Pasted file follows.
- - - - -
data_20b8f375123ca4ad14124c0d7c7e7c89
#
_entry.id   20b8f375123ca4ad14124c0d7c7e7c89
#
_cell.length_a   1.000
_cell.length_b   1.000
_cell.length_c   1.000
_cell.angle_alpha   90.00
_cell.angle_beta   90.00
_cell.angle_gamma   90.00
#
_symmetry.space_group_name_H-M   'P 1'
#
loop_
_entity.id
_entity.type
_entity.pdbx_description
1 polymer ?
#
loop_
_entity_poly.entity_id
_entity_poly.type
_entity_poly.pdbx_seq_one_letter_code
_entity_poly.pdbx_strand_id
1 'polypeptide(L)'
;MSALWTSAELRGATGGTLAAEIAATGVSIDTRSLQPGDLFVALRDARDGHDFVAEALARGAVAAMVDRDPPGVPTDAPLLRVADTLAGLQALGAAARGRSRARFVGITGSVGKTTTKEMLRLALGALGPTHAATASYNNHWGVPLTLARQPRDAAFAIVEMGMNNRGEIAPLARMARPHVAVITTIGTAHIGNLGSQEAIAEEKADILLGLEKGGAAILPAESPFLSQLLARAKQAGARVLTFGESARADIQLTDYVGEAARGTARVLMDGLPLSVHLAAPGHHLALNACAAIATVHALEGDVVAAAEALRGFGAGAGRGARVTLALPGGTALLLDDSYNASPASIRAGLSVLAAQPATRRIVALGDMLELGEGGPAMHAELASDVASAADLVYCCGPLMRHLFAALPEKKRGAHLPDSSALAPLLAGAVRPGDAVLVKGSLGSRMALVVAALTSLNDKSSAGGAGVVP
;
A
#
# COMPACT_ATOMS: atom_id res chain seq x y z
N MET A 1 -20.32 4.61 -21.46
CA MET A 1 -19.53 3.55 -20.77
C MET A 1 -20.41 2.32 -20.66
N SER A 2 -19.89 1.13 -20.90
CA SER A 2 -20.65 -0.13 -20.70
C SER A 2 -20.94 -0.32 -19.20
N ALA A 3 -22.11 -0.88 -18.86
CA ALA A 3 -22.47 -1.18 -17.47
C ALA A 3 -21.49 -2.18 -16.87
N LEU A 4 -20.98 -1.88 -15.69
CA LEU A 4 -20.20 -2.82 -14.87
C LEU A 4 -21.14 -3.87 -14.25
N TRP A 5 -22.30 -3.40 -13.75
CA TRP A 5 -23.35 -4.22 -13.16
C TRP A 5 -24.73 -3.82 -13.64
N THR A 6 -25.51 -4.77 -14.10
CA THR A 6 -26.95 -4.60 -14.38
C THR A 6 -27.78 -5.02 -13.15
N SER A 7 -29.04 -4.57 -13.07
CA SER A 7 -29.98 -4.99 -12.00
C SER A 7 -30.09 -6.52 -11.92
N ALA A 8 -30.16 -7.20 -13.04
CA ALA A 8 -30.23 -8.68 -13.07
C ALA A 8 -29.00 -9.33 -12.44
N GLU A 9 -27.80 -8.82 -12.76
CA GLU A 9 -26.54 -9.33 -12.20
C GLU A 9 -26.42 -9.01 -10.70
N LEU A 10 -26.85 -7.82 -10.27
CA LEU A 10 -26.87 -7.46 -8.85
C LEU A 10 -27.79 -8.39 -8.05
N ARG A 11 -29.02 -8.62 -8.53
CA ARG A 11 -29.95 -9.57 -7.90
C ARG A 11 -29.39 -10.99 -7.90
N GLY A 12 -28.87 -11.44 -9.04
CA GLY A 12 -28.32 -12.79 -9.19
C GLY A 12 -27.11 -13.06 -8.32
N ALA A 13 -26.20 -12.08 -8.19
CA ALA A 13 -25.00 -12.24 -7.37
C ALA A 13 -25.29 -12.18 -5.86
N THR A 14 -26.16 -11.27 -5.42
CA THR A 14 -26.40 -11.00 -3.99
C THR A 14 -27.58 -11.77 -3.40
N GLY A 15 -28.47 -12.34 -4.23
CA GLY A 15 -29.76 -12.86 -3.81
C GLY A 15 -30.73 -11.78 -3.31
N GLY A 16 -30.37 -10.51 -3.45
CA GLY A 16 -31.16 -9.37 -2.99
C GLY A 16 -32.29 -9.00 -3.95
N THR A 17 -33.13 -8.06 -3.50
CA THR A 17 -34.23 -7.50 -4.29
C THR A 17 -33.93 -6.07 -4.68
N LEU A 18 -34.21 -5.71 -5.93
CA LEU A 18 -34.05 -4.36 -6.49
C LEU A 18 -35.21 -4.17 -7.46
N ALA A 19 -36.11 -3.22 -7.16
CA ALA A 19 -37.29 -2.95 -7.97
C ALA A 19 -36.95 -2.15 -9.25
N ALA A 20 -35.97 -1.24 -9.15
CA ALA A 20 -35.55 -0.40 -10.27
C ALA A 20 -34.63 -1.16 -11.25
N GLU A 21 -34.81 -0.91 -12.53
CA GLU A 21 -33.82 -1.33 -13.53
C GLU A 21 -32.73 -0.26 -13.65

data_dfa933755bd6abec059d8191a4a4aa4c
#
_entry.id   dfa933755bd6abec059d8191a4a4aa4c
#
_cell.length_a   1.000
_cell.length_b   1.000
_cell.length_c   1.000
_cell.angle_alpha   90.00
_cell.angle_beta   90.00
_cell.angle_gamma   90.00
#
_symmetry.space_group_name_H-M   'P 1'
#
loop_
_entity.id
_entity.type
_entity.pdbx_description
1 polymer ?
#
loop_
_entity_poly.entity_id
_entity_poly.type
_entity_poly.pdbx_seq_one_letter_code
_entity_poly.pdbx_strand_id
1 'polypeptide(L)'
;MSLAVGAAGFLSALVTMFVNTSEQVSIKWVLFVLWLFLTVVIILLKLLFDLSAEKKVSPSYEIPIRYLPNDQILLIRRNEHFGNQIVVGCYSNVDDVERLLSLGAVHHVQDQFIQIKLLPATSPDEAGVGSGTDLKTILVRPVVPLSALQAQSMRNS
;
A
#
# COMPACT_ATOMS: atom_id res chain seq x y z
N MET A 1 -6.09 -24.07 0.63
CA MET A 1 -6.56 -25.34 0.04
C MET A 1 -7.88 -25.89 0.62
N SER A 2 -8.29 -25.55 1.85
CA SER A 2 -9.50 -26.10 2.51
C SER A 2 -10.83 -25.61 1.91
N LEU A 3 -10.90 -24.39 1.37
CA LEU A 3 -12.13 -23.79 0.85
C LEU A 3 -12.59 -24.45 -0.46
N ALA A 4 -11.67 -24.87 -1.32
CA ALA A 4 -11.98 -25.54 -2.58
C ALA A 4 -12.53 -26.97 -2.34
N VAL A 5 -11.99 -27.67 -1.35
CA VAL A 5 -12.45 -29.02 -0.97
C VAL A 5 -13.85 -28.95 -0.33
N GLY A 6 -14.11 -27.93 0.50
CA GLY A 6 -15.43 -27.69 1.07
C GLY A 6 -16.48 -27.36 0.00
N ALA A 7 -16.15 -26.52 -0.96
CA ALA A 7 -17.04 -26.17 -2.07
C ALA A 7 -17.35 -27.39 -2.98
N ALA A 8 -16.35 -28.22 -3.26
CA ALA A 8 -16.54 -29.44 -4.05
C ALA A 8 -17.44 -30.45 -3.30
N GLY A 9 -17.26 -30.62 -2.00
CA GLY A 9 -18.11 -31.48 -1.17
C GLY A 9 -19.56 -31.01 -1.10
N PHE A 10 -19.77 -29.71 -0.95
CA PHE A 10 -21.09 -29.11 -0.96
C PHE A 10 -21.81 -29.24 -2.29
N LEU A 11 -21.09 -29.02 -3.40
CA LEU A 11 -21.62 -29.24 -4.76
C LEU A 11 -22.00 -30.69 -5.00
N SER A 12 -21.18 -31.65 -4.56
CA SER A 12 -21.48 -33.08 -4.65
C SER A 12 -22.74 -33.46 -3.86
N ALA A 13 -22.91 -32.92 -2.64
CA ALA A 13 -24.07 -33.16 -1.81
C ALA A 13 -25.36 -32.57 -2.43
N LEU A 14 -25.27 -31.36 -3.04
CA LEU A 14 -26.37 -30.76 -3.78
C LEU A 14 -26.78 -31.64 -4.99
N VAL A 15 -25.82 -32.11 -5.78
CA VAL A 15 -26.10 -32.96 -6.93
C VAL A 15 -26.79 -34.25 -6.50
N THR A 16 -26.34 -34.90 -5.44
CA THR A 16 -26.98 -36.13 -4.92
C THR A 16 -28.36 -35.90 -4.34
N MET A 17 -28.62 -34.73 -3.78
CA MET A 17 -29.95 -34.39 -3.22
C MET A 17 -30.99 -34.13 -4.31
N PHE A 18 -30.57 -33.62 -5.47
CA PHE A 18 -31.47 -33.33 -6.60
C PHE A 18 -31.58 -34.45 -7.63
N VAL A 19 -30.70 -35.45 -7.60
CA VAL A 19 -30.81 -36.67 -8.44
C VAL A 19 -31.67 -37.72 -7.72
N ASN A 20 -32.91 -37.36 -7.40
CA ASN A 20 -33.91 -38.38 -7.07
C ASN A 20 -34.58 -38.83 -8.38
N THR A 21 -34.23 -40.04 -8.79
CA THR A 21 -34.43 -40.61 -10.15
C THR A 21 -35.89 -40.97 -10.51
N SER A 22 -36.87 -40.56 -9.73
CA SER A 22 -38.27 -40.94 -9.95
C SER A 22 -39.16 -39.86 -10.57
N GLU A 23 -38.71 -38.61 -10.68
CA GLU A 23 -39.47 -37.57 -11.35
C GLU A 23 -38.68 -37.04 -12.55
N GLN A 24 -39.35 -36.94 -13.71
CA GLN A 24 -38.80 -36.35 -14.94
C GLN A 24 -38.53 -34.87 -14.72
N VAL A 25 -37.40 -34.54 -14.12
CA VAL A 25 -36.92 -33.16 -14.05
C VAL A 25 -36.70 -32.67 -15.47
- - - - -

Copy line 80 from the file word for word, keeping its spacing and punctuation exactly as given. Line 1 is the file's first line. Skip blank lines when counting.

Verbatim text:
CA THR A 17 -34.23 -7.50 -4.29